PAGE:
The family of Elijah McClain, a 23-year-old Black man who died last year after police officers in Aurora, Colorado, put him in a chokehold and then injected him with ketamine while he was handcuffed, filed a federal lawsuit on Tuesday alleging that the officers violated his civil rights.
The lawsuit, filed in U.S. District Court in Colorado, names the city of Aurora, several police officers, two paramedics and a fire department medical director.
“Elijah was listening to music, enjoying the short walk home from the corner store with some iced tea when Aurora police officers grabbed, tackled, and assaulted him,” the lawsuit said in regard to his detention on Aug. 24, 2019.
“In a span of eighteen minutes, Defendants subjected Elijah to a procession of needless and brutal force techniques and unnecessary, recklessly administered medication, the combined effects of which he could not survive,” the suit said.
McClain was taken off life support and died days later, on Aug. 30.
The arrest occurred after Aurora police received a call at 10:32 p.m. on Aug. 24 reporting that a “suspicious person” was “walking on Billings Street near East Colfax Avenue, wearing a ski mask and waving his arms at the caller,” officials said.
McClain’s family said he often wore a ski mask when he felt cold. According to weather records, it would have been in the mid-to-high 60s the night of the arrest.
“The male would not stop walking down the street from the officer,” according to a police statement at the time. “The male resisted contact, a struggle ensued, and he was taken into custody.”
At some point, officers called for an ambulance. Authorities later said that McClain “suffered a cardiac arrest and lifesaving measures were initiated.”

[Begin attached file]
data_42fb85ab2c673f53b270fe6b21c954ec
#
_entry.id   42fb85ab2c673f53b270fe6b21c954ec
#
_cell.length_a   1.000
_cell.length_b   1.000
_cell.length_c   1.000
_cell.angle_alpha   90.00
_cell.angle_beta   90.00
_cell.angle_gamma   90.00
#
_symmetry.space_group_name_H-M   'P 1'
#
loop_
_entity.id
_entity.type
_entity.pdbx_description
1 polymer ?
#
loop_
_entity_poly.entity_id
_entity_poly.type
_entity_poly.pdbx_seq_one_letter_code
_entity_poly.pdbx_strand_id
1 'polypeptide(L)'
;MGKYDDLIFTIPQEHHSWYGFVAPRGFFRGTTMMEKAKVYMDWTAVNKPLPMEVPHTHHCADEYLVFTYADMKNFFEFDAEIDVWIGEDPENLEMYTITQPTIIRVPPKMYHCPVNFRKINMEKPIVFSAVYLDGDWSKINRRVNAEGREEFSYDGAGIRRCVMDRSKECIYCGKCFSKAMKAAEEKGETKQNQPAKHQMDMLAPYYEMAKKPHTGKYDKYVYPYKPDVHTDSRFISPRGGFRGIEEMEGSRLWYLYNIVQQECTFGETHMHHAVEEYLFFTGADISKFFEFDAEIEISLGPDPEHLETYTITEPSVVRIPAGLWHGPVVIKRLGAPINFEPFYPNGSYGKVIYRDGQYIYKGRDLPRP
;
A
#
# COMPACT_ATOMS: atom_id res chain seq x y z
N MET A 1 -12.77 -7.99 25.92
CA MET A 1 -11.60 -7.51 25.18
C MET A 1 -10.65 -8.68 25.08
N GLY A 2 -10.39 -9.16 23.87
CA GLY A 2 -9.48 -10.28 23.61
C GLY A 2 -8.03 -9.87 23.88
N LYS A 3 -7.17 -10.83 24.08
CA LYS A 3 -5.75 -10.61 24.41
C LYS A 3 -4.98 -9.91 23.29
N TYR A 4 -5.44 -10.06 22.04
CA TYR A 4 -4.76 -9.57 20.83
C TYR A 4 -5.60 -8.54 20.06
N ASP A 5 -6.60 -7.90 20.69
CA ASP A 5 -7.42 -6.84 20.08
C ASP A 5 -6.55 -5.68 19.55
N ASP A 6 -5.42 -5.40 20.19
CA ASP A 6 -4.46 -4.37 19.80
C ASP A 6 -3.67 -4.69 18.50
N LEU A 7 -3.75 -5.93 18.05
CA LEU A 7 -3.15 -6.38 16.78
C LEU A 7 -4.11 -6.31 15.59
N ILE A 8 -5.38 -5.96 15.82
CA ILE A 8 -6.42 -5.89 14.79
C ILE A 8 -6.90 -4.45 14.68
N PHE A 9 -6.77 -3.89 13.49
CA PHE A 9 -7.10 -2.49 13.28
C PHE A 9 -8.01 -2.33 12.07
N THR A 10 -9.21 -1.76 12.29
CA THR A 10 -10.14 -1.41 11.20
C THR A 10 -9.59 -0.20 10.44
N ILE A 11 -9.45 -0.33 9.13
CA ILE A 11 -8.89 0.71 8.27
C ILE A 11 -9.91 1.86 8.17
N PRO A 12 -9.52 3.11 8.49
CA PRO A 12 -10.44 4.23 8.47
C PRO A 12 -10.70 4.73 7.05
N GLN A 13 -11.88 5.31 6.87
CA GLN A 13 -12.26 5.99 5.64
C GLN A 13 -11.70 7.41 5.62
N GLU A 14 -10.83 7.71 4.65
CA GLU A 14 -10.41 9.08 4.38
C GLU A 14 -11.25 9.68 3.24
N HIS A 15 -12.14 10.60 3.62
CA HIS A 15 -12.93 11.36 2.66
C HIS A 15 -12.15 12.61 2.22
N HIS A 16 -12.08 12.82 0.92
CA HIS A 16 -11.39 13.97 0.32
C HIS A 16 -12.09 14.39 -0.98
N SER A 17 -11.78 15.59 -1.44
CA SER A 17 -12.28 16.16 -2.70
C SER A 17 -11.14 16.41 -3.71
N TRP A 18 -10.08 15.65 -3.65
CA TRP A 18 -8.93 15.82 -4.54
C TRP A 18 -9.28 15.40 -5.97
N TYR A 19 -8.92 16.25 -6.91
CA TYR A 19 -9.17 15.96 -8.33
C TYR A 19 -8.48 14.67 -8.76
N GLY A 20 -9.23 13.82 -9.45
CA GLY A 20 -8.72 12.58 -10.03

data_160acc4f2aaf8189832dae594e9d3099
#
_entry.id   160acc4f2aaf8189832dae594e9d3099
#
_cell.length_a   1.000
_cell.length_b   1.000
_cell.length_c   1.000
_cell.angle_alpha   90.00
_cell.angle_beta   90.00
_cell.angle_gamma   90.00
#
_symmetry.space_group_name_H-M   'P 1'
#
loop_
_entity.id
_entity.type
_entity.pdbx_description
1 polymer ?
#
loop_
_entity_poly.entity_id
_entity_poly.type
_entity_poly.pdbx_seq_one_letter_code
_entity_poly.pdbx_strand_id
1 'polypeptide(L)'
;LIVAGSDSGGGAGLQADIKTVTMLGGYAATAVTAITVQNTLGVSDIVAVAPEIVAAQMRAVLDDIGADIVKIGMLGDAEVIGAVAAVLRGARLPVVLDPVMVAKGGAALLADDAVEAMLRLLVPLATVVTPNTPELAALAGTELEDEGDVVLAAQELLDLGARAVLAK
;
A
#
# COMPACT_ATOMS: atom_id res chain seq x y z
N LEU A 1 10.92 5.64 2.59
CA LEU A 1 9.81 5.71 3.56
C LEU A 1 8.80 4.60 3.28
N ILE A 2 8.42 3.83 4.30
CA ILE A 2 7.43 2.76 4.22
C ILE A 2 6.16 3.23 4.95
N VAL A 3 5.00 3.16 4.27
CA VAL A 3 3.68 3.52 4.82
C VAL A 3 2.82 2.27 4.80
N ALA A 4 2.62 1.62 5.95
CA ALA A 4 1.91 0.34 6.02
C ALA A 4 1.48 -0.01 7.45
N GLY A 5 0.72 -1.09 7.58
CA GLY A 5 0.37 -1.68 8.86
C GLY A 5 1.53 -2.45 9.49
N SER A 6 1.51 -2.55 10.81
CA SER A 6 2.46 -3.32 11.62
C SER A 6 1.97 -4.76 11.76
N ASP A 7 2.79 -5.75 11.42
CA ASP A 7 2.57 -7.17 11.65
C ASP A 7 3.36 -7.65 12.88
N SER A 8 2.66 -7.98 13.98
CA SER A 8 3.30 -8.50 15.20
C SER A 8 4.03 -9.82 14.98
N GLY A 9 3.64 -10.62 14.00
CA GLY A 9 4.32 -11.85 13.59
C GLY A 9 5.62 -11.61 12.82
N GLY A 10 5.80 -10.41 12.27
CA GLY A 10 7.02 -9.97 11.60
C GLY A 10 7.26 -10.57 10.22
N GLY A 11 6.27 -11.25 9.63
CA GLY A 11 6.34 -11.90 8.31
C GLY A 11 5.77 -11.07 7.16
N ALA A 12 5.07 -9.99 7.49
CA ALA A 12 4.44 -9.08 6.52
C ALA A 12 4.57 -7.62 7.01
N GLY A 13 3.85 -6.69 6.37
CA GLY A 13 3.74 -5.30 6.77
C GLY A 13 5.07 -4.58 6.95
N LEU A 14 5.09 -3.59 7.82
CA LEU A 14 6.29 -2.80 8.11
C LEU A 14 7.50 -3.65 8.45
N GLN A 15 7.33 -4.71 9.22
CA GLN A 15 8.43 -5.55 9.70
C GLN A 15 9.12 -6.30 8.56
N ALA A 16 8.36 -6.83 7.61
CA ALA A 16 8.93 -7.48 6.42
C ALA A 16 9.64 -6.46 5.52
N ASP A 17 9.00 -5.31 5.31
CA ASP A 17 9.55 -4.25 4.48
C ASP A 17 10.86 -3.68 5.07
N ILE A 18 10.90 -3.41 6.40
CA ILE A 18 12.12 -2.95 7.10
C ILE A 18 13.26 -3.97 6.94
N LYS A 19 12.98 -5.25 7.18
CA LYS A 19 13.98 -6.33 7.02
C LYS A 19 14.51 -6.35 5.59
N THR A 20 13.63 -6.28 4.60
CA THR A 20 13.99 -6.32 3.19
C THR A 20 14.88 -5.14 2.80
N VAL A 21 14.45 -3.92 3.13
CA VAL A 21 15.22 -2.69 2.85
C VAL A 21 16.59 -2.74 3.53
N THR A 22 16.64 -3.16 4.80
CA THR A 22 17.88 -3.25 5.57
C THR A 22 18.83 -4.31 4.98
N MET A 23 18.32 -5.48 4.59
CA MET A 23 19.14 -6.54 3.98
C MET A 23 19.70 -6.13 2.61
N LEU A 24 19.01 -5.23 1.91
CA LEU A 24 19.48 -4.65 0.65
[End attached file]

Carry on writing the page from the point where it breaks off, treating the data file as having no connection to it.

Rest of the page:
The coroner for Adams and Broomfield counties attributed McClain’s death to “undetermined causes.” But the coroner did not rule out whether the police chokehold — in addition to the sedative ketamine, injected into McClain by paramedics — might have contributed to his death.
Adams County District Attorney Dave Young opted not to prosecute the officers involved, saying he could not disprove, with enough evidence to win a conviction, the officers’ assertion that they were right to use the level of force they employed.
Colorado Gov. Jared Polis, a Democrat, has appointed a special prosecutor to re-evaluate the case.
“Public confidence in our law enforcement process is incredibly important now more than ever,” Polis said. “A fair and objective process free from real or perceived bias for investigating officer-involved killings is critical.”
A union representative for Aurora police officers could not be immediately reached for comment on Tuesday. The city of Aurora said it was reviewing the lawsuit and could not comment. The Aurora Fire Department did not immediately respond to a request for comment.
The three officers involved in taking McClain into custody were moved to “nonenforcement” duties in late June after the death came under renewed public scrutiny.
Mari Newman, an attorney for the family, said in a statement Tuesday that the McClains want justice.
“Elijah Javon McClain was 23 years old when he was killed by Aurora police officers and paramedics. “Elijah’s killers extinguished the light of a beautiful young man who loved all beings,” Newman said.
“His compassion for animals was so strong that he played his violin for cats at animal shelters, believing that music eased their loneliness, and he was so averse to causing harm to another living being that he would chase flies away rather than swatting them,” she said. “Yet when the Aurora Police Department officers encountered Elijah on the evening of August 24, 2019, they saw none of the kindness and gentleness for which he was known, but rather just another Black man in America.”